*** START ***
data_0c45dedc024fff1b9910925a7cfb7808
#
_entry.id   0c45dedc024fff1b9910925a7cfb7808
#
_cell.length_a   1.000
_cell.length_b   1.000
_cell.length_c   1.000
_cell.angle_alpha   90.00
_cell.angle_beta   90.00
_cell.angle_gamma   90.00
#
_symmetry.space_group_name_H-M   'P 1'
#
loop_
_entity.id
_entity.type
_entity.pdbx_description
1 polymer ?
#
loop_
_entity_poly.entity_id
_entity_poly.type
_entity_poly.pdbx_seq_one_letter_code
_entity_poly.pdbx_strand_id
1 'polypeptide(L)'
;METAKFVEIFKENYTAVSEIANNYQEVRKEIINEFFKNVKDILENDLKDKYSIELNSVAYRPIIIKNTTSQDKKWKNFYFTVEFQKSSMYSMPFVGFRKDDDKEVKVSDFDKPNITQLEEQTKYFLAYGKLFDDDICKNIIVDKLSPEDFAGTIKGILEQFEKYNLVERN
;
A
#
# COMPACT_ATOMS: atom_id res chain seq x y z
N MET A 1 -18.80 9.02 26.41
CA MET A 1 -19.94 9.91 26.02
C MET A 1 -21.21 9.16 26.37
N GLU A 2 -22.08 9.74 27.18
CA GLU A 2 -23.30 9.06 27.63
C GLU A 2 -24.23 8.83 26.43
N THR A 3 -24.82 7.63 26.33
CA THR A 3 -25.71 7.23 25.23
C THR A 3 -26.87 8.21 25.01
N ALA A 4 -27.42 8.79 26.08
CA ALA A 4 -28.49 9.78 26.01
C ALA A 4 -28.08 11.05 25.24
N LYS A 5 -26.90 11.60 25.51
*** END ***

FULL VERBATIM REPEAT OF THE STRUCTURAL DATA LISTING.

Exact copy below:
data_0c45dedc024fff1b9910925a7cfb7808
#
_entry.id   0c45dedc024fff1b9910925a7cfb7808
#
_cell.length_a   1.000
_cell.length_b   1.000
_cell.length_c   1.000
_cell.angle_alpha   90.00
_cell.angle_beta   90.00
_cell.angle_gamma   90.00
#
_symmetry.space_group_name_H-M   'P 1'
#
loop_
_entity.id
_entity.type
_entity.pdbx_description
1 polymer ?
#
loop_
_entity_poly.entity_id
_entity_poly.type
_entity_poly.pdbx_seq_one_letter_code
_entity_poly.pdbx_strand_id
1 'polypeptide(L)'
;METAKFVEIFKENYTAVSEIANNYQEVRKEIINEFFKNVKDILENDLKDKYSIELNSVAYRPIIIKNTTSQDKKWKNFYFTVEFQKSSMYSMPFVGFRKDDDKEVKVSDFDKPNITQLEEQTKYFLAYGKLFDDDICKNIIVDKLSPEDFAGTIKGILEQFEKYNLVERN
;
A
#
# COMPACT_ATOMS: atom_id res chain seq x y z
N MET A 1 -18.80 9.02 26.41
CA MET A 1 -19.94 9.91 26.02
C MET A 1 -21.21 9.16 26.37
N GLU A 2 -22.08 9.74 27.18
CA GLU A 2 -23.30 9.06 27.63
C GLU A 2 -24.23 8.83 26.43
N THR A 3 -24.82 7.63 26.33
CA THR A 3 -25.71 7.23 25.23
C THR A 3 -26.87 8.21 25.01
N ALA A 4 -27.42 8.79 26.08
CA ALA A 4 -28.49 9.78 26.01
C ALA A 4 -28.08 11.05 25.24
N LYS A 5 -26.90 11.60 25.51